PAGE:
While working full-time and driving an average of 3,000 miles per month, Robinson took on the task of earning her PhD in Instructional Online Design from Capella University, a degree she hoped would help her realize her dream of providing top-notch distance learning to more students. Robinson began to learn how to affectively deliver content using the technology that she had grown to love.
She voraciously learned concepts, such as website accessibility, along with methodologies designed to convey ideas, skill sets, and practical know-how to the very audience she desired to serve more effectively. Her ability to interact with technology from the perspective of a user who is blind, coupled with her ability to visually look at a computer application or an assignment means she is able to strategize with her students who are visually impaired on how to use a given technological solution to its fullest to conquer any challenge that they are facing.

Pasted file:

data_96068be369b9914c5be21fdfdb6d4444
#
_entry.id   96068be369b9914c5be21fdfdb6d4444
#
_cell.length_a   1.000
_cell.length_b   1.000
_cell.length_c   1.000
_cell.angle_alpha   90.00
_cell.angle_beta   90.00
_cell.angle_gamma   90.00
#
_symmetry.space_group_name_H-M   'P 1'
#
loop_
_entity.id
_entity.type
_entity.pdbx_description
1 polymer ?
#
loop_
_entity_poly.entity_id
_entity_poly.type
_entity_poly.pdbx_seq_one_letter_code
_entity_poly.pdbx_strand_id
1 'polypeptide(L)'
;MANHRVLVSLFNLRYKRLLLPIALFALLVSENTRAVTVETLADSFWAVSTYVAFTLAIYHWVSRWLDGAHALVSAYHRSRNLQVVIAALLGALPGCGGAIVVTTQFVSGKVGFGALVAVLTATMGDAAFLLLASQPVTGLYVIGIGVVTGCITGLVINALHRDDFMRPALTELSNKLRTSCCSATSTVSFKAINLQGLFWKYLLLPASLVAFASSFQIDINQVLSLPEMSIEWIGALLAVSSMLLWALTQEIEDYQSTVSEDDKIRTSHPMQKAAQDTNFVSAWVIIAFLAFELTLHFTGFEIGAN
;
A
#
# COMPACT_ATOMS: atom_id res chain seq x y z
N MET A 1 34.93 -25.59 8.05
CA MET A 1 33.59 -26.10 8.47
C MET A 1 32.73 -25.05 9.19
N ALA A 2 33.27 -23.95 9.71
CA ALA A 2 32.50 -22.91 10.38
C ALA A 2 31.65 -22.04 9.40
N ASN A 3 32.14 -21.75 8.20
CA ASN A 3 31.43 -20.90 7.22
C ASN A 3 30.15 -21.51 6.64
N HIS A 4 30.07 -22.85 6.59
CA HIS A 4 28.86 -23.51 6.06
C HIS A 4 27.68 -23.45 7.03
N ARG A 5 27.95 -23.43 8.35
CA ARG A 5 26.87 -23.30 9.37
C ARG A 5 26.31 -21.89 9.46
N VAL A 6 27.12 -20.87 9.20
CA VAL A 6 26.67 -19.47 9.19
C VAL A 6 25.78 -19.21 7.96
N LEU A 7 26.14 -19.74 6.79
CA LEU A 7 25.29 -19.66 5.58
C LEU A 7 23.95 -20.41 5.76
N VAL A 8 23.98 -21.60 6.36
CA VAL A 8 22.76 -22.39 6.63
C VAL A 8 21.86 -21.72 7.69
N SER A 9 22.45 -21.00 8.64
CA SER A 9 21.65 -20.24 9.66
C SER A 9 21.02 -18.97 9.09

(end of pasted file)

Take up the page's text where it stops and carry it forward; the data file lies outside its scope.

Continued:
In 2006 she received her PhD and launched TechVision, the vehicle for accomplishing her mission. She began by only taking on one student who is visually impaired. “I wanted to really beat up this concept of distance learning with one student, so I could fine tune all the hiccups and iron out any wrinkles.”
During this time, she created a plan whereby she could provide real-time audio lessons to her students via remote access simply by using a computer, Skype, and remote access to the students’ PCs. Once the word was out about TechVision, news began to travel fast, and just over two years ago, Robinson quit her full-time job to devote her entire energy to the company.